What The Recent Debt-For-Equity Deal Means For Whiting Petroleum

| About: Whiting Petroleum (WLL)

Summary

It allows the company to reduce its debt load by about 20%.

Substantial decrease in interest expense.

Better leverage ratio gives it more headroom to manage its liquidity.

Dilution will be considerable but it is a price that shareholders have to pay for the long term future.

Debt and liquidity management is the main theme in the oil and gas industry as the businesses in this industry try to get through the down cycle in oil prices. Whiting Petroleum (NYSE:WLL) is also making these moves to enhance its debt profile and reduce some interest expense. The options become limited for the oil companies when the oil prices go down as the value of assets also takes hit, and unless the business is sitting on some extremely lucrative assets, sources of funds become limited. Selling rich, lucrative assets is a difficult decision to make as the eventual recovery in oil prices will mean that these assets can contribute significantly to the business.

At the moment, however, converting debt into equity is becoming a preferred way of managing debt. This causes dilution for the current shareholders but helps the business in its bid to survive. As a result, current shareholders do not look too bothered about the prospect of dilution as long as the debt is being taken off the balance sheet. The underlying assumption here is that if the business is able to survive this down cycle then the stock might give a healthy return once the oil prices recover. This is apparent from the reaction given by the Whiting Petroleum shareholders as the stock lost about 6.5% when the expected dilution will be considerably larger.

The company is exchanging $1.06 billion worth of convertible notes for "mandatory" convertible notes of the same value. While the previous notes also had the option of conversion, these new ones have this feature mandatory in them. The interest rate, principal amount and the maturity is the same, so you can say that only a single term of the notes has been changed. However, this term is particularly important and changes the whole mechanism of the notes. The image below shows the notes being exchanged.

Click to enlarge

Source: Press Release linked above

This is a substantial move for the company as Whiting's total debt was above $5 billion at the end of the last quarter. So the exchange will result in total reduction of about 20% in its long-term debt. Remember that $1 billion of this long term debt is from the credit agreement and another debt worth $1.25 billion is issued on just 1.25%. That means that more than half of the remaining long-term debt is relatively low-cost. The credit agreement has a complex interest rate structure which allows the banks to charge a different rate based on the ratio of outstanding borrowing to the borrowing base - more details of the credit agreement can be read with the interest rate schedule on page ten of the 10-Q linked above. In total, Whiting will save over $31 million in annual interest payments - interest expense for the last year was over $334 million. This accounts for more than 9% decrease in the annual interest expense.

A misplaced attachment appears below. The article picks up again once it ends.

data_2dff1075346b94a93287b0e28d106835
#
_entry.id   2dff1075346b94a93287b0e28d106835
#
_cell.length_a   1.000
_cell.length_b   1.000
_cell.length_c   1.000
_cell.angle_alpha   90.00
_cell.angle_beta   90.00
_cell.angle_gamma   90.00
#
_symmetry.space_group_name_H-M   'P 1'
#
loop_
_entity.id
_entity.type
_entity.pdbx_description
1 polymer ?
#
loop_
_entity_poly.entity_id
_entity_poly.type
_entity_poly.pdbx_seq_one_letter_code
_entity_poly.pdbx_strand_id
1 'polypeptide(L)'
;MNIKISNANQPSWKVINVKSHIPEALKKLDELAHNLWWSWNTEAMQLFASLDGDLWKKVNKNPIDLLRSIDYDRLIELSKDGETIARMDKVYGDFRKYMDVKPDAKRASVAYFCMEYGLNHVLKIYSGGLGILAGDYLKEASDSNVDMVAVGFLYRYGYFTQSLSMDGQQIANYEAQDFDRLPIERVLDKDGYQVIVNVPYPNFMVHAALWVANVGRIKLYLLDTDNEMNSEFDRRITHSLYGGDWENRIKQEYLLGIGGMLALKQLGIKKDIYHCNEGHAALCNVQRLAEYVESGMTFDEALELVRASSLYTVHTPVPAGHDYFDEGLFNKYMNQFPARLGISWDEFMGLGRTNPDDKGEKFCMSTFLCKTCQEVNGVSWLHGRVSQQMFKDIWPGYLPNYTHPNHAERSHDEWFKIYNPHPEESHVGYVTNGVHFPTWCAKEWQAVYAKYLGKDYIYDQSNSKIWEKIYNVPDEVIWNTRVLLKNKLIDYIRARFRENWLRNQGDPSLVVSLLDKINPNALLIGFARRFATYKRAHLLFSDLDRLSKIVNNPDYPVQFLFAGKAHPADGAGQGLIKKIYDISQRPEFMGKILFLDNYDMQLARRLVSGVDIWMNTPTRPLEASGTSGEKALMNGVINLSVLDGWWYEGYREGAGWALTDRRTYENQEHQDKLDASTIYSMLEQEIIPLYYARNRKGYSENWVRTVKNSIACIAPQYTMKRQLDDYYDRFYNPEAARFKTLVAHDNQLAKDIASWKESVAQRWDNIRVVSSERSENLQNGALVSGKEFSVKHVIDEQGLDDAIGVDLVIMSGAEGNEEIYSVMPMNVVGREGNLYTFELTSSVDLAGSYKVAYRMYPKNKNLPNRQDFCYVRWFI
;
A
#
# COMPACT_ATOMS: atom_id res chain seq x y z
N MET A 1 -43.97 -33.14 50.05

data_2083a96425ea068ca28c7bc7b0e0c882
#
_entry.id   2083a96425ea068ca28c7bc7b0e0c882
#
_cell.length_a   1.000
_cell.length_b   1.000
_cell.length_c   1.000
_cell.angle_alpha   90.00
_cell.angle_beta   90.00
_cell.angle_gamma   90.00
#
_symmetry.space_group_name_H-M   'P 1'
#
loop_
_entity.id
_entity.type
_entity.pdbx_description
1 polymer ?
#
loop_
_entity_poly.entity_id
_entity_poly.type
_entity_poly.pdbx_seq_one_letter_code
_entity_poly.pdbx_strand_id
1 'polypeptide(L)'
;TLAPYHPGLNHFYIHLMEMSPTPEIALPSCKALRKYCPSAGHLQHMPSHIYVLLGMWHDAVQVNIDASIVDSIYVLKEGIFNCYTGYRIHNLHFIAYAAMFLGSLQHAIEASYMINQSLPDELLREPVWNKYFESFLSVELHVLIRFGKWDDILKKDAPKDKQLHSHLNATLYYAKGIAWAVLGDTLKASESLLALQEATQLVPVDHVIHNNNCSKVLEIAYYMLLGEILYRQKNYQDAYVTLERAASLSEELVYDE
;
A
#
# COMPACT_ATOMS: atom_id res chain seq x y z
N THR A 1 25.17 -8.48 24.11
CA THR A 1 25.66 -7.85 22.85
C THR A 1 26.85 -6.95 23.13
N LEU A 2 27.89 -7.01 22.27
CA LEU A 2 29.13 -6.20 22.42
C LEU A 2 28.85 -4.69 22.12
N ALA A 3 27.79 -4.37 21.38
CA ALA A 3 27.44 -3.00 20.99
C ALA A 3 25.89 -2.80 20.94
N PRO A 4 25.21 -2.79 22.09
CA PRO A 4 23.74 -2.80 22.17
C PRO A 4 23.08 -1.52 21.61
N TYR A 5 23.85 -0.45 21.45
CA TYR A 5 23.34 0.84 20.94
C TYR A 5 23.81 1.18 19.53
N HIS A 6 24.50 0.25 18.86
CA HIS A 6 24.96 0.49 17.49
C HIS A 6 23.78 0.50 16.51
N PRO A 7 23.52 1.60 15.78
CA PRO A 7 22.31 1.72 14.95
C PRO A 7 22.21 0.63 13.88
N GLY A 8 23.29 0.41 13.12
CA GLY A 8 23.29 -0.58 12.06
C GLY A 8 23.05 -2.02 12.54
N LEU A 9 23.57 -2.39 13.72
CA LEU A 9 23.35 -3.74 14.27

On the other hand, dilution will also be substantial. If the lowest price ($8.75) for conversion is applied then the company will have to issue 114.8 million shares, which means that the dilution will be 56%, and if the conversion price was $12.10 then the company will have to issue 83 million new shares, resulting in dilution of about 40%. However, we are likely to see dilution figures of somewhere in between these two extremes. In isolation these dilution figures are scary as any investor will be spooked at the prospect of such high dilution levels. However, as this move is allowing the company to reduce its debt by about 20% and interest expense by more than 9%, the net affect should be positive in the long term.

Whiting's leverage ratio was just above 1.1 before this transaction. It will come down further and allow the company to negotiate future debt on better terms if there is a need for further borrowing. In addition to this, the decreased leverage ratio will be beneficial for the company in meeting its debt covenants. Cash position will also get better due to the savings from interest. Operating cash flows for the last year were just above $1 billion and cash balance at the end of the first quarter was just $1 million, down from $16 million from the same quarter last year. Cash position further highlights how important it was for the company to execute this transaction and get some breathing space by reducing interest expense and leverage ratio. Reduced leverage ratio can also make it easier for the company to increase its borrowing from the credit facility without violating the covenants. This will result in better liquidity. Overall, this move is a net positive for the company and should help it strengthen its financial position as the oil prices recover over the next few months.

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I wrote this article myself, and it expresses my own opinions. I am not receiving compensation for it (other than from Seeking Alpha). I have no business relationship with any company whose stock is mentioned in this article.